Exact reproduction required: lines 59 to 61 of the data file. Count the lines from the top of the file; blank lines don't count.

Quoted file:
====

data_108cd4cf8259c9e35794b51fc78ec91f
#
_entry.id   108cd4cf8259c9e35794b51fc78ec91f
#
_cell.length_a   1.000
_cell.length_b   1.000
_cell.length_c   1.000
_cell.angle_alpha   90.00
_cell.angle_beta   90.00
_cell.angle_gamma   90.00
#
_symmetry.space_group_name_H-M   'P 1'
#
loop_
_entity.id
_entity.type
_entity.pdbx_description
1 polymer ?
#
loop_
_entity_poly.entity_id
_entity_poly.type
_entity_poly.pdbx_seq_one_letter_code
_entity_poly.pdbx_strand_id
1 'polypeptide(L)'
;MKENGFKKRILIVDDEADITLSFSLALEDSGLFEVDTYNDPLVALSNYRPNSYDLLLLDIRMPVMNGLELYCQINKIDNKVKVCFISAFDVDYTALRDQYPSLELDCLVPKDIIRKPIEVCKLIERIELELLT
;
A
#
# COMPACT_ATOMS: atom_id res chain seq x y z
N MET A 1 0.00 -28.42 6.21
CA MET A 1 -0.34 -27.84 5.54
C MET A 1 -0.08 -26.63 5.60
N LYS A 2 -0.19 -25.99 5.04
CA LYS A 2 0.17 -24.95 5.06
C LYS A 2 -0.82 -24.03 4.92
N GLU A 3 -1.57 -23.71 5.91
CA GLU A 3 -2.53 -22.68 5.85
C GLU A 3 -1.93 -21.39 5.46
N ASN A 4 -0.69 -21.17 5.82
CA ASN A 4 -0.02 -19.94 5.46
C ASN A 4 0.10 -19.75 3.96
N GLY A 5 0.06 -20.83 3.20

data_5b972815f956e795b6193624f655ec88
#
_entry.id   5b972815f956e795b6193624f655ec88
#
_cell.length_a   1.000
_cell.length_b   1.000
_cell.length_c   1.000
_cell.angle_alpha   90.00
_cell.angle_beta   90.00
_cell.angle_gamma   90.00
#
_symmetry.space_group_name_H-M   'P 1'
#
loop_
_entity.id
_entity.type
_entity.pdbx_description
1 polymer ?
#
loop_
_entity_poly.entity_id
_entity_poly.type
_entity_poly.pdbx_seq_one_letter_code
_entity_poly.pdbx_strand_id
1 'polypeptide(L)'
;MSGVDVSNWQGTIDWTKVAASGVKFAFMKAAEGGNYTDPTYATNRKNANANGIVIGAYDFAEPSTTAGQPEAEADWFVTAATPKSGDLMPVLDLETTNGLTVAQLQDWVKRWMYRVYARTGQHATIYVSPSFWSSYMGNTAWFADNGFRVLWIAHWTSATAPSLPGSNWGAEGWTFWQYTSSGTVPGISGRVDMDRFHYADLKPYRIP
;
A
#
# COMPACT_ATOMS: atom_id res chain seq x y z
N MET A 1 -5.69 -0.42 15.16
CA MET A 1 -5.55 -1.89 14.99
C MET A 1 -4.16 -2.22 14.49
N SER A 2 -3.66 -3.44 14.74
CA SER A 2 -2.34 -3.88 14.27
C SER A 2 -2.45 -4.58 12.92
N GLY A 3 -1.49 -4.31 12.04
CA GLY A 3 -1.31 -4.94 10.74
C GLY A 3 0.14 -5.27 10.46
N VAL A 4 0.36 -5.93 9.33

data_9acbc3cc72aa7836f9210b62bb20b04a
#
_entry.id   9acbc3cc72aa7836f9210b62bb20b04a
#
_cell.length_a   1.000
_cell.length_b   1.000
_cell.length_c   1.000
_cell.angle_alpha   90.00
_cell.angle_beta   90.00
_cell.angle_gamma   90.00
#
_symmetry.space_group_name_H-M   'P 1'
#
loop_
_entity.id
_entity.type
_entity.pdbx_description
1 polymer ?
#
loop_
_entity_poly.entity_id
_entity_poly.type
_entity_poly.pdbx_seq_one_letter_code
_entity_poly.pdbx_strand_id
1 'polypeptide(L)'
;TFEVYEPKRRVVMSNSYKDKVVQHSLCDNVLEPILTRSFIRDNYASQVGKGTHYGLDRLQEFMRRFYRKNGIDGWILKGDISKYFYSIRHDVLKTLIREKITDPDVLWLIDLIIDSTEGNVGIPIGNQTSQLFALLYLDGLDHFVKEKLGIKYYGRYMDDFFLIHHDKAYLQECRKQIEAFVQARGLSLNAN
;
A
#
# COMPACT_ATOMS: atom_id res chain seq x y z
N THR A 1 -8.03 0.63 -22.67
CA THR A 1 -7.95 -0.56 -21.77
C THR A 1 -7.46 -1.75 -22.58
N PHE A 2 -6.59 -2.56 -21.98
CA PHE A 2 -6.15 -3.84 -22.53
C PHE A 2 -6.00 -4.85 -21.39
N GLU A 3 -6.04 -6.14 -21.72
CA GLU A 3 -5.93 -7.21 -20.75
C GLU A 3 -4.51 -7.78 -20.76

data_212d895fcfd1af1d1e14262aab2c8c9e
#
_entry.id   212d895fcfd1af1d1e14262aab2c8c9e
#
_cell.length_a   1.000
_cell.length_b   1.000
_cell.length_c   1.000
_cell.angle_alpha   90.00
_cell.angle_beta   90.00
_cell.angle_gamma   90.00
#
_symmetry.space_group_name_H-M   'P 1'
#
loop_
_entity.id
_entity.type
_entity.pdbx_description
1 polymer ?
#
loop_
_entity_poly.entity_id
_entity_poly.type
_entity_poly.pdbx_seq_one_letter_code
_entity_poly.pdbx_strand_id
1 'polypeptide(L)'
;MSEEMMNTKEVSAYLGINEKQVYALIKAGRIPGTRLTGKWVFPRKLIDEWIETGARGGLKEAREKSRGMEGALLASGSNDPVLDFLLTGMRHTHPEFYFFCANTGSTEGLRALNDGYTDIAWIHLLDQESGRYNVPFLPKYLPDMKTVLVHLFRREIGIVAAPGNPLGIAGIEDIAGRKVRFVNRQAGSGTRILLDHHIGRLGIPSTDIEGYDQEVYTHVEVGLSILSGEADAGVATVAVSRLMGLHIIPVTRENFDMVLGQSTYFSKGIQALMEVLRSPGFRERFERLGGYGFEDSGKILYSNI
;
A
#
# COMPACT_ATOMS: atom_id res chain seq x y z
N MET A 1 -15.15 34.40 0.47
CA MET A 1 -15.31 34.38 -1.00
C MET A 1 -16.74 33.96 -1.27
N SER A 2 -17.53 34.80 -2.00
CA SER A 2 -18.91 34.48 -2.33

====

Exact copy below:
_entity.type
_entity.pdbx_description
1 polymer ?